I will succeed despite setback. I will carry on despite an abundance of carry-over.  I will not give up.

That’s been my January mantra.  I’ve had to remind myself of this as the deadline I set for myself approaches and I am still not half-way through revising my manuscript.  I also had to REALLY remind myself of this when I had to, mostly, sit out my writing retreat because my oldest daughter was sick.  Thankfully, with the help of technology, I was able to attend our group sessions remotely.  We had some great discussions and I was able to work on a few stories in different creative exercises that helped me flush out more of my characters.  As always, I am incredibly grateful for the women in my peer critique group.

I’m close to finishing the revisions on act one of this manuscript.  This manuscript is about 40,000 words and the first act makes up about 10,000 of those words.  My plan is to carry my goal of completing the revision on this manuscript into February.  I thought about setting it aside and moving onto my next manuscript, but I’m in this one and I can’t walk away from it.  I need to stick with it until it is completely revised.  That’s how I’ve decided to combat the feeling of failure in not accomplishing this goal.  I’m going to continue reminding myself that it would only be a failure if I gave up, and I will NOT do that.  I WILL complete the revisions for this manuscript.  My obstacles and setbacks do not define me.  How I carry on and realign my goals to accommodate the carry-over does.

How do you deal with setbacks?  What’s your most effective method to overcoming an obstacle and achieving your goal despite a stumbling block?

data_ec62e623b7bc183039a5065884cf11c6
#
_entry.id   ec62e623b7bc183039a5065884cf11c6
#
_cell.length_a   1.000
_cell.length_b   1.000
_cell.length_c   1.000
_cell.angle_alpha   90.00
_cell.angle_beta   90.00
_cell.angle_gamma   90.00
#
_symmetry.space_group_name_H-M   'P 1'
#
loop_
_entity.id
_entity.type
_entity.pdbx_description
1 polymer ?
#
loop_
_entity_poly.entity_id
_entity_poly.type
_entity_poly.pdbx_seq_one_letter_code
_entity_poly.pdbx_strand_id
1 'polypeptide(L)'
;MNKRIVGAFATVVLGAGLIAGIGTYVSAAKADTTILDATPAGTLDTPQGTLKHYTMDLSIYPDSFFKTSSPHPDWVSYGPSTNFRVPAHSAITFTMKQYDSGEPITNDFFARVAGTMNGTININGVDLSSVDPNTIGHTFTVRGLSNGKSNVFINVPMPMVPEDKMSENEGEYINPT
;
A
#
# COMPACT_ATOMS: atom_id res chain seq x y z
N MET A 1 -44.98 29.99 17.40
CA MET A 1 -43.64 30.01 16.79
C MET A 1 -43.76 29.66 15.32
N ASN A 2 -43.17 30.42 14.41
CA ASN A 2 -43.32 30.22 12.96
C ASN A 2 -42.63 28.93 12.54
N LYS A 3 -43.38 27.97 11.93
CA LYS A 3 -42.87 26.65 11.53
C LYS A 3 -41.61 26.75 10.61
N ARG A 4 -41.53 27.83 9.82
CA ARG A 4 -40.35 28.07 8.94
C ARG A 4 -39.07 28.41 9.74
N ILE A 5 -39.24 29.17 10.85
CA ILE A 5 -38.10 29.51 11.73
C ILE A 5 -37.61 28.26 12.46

Happy Writing!


4 thoughts on “Carry-over

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  1. I have recently really been struggling with my WIP. I couldn’t get the words to flow and it felt like such a slog every time I sat down to write. In the end, I had to just keep going, battle through the mess until I came out the other side, and the words are now well and truly flowing! Thankfully I can go back over the bit that was a pain to write and fix it further down the line!


    1. Yes! Exactly! That’s a really good point too, to remember that we can fix those parts we struggle with in revisions, but if we give in to the struggle, we’ve got nothing to go back to. I’m glad the story is flowing again! 😁

      Liked by 1 person

  2. Revising is honestly so difficult, I struggle with it… it’s harder than writing! (and writing a one-page query is harder still!!) I’m hoping to get myself in a place where I can go back and revise some of my novels that I’ve set aside because it has felt too difficult or overwhelming. I’m currently working on the first draft of one novel (my super secret WIP), the foundational revision of my Nanowrimo novel, and the copy-editing of Waiting Room. I like to have multiple projects so I can go to where my head’s at and where I can be most productive, but there are times when if I want to be fully immersed in a story…


    1. Yes, very much! Writing the query letter was difficult and I know that revising it is going to be an entirely different challenge. 😳 That’s awesome that you can be in and out of multiple stories at the same time. I have one manuscript that I’ve tried to go back to revise and plug holes in, but each time I’ve slammed up against a wall I can’t seem to get myself over. It would be interesting to try it differently, like this year I should try revising a few stories at the same time, to see what that does for the process. What happens in copy-editing? That title is very intriguing!


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